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of view, and free from the particular relations in which we have been in the habit of contemplating them. There is also a great advantage in having a centre of union for men of thought in every department, where mind can sharpen mind, and the faculties be kept in active exercise. There is great need for a union of this kind in a town like Liverpool, so exclusively devoted to commerce.

The question has often been discussed as to the nature and extent of the influence exercised by business pursuits on intellectual life and progress. On the one hand it is asserted that the activity and energy engendered by commercial pursuits will give a capacity and power capable, when turned in a mental direction, of producing great results ; that almost all progress in the arts of life has been developed in the great centres of population ; that the quickening and stimulating influences of mind acting upon mind, which is found in its greatest extent in our crowded cities, must be favorable to mental progress. It may also be said that every community, , whether ancient or modern, in which art, literature, or philosophy, have flourished, has been more or less commercial or manufacturing in its character. Athens, Rome, Alexandria of old, Florence and Venice in the medieval period, and London and Paris in more moderu times, may be mentioned as not more distinguished by their fame in literature and art than for their commercial and industrial successes. It is to Lorenzo the Magnificent, a Florentine merchant, that the restoration of learning and the arts is more indebted than to any other single individual. Gibbon says of him that "bis credit was ennobled into fame, that his riches were dedicated to the service of mankind, and that he often imported in the same vessel a cargo of Indian spices and Greek books." All this is, no doubt, true ; but there are causes operating in more modern times, and particularly amongst ourselves, which present the subject in a more unfavourable light. Commerce is now conducted on a larger scale, and requires far more undivided attention than formerly. There is a tendency to centralisation and combination in every department. Every community is distinguished by some special pursuit which gives its character to the locality; and the elements, which are discordant from the general object, are gradually eliminated, and drawn elsewhere. Liverpool is essentially commercial—all her interests are bound up with foreign trade. The large operations which are here successfully carried on require a power of mind, and strength of character which are capable of great things, but which are almost entirely absorbed by the daily calls of the exchange and the countinghouse. When we add to this the transaction of public business, to which many must necessarily devote themselves, and the claims of the various religious and charitable associations on the time as well as money, of our townsmen, which claims (it may be said to their honour) are nowhere more cordially responded to,—the residue, which is left for the cultivation of science, literature, and the arts, is necessarily exceedingly small.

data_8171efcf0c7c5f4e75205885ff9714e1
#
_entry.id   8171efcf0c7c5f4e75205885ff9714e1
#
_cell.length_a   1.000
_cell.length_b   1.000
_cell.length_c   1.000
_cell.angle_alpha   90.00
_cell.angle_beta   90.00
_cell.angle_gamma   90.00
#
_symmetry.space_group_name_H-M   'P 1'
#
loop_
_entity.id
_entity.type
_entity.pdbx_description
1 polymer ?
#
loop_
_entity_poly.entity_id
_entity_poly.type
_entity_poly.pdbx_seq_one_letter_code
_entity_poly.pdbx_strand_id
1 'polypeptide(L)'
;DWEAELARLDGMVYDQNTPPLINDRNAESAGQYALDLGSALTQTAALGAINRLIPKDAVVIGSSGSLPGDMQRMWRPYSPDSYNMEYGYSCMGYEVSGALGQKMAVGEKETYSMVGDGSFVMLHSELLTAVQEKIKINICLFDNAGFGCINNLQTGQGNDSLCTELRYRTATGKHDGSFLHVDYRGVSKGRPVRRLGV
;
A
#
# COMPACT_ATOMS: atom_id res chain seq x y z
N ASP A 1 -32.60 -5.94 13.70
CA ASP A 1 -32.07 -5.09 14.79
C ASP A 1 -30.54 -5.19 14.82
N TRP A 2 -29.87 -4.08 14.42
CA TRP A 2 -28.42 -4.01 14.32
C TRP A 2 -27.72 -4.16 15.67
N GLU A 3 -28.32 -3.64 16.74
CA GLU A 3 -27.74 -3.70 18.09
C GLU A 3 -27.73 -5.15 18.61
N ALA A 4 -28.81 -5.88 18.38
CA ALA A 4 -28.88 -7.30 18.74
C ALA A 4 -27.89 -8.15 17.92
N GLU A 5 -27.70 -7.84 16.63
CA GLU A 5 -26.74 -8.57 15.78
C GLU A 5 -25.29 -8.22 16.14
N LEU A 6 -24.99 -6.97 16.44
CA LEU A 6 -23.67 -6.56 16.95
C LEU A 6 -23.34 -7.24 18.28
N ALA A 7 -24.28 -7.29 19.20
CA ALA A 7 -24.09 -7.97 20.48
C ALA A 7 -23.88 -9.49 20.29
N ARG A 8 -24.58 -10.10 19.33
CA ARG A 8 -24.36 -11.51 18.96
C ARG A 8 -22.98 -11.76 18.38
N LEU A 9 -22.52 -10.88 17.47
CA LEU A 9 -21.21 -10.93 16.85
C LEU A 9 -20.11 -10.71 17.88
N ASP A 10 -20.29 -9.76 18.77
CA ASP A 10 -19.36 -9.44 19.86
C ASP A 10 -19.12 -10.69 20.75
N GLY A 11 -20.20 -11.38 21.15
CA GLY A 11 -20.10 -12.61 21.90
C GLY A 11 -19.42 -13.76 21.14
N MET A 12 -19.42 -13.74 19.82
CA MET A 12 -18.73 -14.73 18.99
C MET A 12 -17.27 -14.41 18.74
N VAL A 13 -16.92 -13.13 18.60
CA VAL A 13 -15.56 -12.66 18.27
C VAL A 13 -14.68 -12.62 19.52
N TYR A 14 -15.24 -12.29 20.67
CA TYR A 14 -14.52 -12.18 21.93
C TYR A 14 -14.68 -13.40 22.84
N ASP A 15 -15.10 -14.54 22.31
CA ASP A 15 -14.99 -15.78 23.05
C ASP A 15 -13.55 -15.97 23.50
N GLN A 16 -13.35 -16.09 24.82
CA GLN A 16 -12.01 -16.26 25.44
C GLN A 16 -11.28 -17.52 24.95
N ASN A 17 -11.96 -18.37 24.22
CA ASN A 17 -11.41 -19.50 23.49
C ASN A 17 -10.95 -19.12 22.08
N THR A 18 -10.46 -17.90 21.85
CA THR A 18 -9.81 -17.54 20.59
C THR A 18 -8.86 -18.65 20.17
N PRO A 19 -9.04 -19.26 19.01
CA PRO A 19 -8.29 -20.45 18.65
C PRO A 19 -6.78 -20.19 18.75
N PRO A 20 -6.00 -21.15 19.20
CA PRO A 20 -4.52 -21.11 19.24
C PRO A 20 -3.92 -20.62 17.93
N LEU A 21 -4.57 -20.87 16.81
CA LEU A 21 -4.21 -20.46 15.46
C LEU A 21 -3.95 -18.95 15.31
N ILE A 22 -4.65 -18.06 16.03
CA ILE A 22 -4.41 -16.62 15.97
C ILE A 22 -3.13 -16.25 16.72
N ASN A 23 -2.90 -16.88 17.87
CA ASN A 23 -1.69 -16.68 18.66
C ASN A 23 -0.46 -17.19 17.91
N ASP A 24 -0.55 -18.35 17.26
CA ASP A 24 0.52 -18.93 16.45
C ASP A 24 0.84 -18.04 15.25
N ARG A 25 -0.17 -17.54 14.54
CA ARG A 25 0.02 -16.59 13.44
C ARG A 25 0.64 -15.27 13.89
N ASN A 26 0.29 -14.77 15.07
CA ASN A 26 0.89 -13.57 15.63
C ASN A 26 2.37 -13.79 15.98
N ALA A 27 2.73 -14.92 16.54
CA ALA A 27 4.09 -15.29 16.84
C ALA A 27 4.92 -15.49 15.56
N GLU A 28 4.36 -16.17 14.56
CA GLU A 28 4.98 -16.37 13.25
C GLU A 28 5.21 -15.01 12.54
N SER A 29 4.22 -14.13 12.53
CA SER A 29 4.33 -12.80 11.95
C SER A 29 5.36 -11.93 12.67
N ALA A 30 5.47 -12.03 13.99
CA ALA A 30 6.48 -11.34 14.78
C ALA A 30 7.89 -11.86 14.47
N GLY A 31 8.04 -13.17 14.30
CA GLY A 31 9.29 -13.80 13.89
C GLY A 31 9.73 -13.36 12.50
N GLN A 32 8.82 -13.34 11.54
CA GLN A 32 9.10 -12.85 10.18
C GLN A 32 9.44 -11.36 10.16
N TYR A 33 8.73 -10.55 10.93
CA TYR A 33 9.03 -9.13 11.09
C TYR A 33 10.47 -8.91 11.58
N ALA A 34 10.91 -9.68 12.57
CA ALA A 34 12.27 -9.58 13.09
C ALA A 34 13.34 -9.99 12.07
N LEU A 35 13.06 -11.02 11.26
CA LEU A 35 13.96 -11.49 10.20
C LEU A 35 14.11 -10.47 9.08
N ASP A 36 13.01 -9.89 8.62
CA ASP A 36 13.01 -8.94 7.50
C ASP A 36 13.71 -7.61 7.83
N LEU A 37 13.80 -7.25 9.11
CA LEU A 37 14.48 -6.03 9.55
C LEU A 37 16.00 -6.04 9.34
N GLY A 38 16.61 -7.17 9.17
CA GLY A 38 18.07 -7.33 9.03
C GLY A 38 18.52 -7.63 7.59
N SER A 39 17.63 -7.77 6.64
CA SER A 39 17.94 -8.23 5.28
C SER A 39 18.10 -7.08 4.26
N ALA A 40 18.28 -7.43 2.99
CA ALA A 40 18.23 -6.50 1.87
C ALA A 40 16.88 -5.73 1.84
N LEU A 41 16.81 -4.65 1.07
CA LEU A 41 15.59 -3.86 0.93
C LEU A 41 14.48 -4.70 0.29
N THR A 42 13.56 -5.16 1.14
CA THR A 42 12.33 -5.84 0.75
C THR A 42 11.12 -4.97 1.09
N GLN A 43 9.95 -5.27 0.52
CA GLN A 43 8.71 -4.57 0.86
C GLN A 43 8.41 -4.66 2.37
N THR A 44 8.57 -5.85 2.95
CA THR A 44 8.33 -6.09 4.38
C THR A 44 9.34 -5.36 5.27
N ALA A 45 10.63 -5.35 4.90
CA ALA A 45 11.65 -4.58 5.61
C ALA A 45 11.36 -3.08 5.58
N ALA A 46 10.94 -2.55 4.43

From this busy uncongenial atmosphere, so unfavourable to the quiet of the student, and so destitute of external aids, it is no wonder that the studious and learned man should make his escape to the vast resources of London, or to the quiet shades of our University towns. Sculptors, and painters, and men of genius have arisen amongst ourselves as well as in other places. The names of Gibson and Ansdell stand high in the rolls of artistic fame, and would do honour to any community; but, as a matter of necessity, the duties of their profession lead them elsewhere. Beyond even these causes, another is at work amongst ourselves, and constantly increasing; I mean the tendency of using the town merely for business, and living at a distance in the pure air of the country, -one of the greatest advantages which modern civilisation affords, but which, nevertheless, has its drawbacks and penalties. Under these circumstances, I am afraid we must admit that the condition of things amongst ourselves is not so favourable as could be desired for the cultivation of literature and science. I say the cultivation, as distinguished from their diffusion. We live in a reading age, and, to a certain point, the minds of all our educated townsmen appreciate and enjoy the literature of the day; but this merely receptive process is very different from that active pursuit of knowledge and thirst for the discovery of truth which constitutes what is properly termed study.